Don’t be fooled by the big-mouthed basking shark’s sluggish demeanor, because it possesses one mighty trick. This mammoth fish, the second largest in the sea, can breach entirely out of the water at speeds comparable to those of great white sharks, according to a new study.
A team of international scientists used video analysis and a shark-mounted data logger to measure the vertical velocity of basking sharks as they tore through the water off the coast of Ireland. These typically slow, plankton-guzzling fish breached at approximately 5 meters per second, they report today in Biology Letters. That’s as fast as predatory great white sharks in South Africa, which clock in at 4.8 meters per second.
An accelerometer mounted onto a male basking shark showed that in just 10 beats of its tail, the fish propelled itself from a depth of 28 meters to break the water’s surface in 9 seconds, accelerating at an astonishing speed of 5 meters per second.
This spectacle requires quite a bit of energy. In fact, scientists estimate that a single basking shark breach costs some 50% more, in terms of calories, than a comparable move by their similarly sized great white cousins. So, exactly why do they do it?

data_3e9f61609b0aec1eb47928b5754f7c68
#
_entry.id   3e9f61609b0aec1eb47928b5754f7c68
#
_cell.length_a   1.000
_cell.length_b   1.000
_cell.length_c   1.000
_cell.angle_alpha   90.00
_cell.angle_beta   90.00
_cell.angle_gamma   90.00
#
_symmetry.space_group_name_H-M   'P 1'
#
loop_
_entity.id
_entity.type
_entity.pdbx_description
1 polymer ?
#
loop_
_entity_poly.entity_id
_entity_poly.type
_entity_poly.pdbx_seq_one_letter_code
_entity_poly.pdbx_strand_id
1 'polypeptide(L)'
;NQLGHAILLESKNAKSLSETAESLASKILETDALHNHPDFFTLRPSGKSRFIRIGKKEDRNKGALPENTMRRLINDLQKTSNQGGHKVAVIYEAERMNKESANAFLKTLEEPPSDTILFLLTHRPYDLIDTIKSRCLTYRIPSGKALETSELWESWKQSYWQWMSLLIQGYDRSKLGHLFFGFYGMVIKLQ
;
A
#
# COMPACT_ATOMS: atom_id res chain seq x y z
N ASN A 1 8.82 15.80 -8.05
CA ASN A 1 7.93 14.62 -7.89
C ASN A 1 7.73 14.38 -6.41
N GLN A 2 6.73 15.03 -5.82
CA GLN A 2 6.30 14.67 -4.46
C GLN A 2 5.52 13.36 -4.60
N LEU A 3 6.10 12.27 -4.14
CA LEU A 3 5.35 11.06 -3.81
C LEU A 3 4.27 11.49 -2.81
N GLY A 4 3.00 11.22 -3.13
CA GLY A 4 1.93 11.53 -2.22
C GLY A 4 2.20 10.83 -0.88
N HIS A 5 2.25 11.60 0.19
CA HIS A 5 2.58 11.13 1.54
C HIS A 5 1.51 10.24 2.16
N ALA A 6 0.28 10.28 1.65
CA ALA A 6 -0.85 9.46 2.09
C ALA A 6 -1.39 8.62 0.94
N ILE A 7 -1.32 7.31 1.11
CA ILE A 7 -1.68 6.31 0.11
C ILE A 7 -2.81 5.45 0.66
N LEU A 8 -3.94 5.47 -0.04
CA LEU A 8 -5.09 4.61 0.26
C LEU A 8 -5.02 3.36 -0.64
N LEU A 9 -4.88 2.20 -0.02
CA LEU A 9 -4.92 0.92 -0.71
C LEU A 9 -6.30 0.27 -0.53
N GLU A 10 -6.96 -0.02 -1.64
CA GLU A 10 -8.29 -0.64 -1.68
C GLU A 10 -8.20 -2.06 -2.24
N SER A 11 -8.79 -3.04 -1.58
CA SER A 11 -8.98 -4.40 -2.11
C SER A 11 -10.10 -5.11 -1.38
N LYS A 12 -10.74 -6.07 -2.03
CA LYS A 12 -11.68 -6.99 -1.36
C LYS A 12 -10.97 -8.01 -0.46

Great white sharks are notorious for their rapid breaches, which they use to hunt prey lingering near the ocean’s surface. But filter-feeding basking sharks wouldn’t need such a move to feed. It could be that they are ridding themselves of parasites, warding off predators, or perhaps even using their stunning acrobatics to attract mates. Regardless of the reason, researchers say these new data should shift our perspectives of other supposedly slow creatures—and shed a light onto the mysterious ways of the ocean’s gentle giants.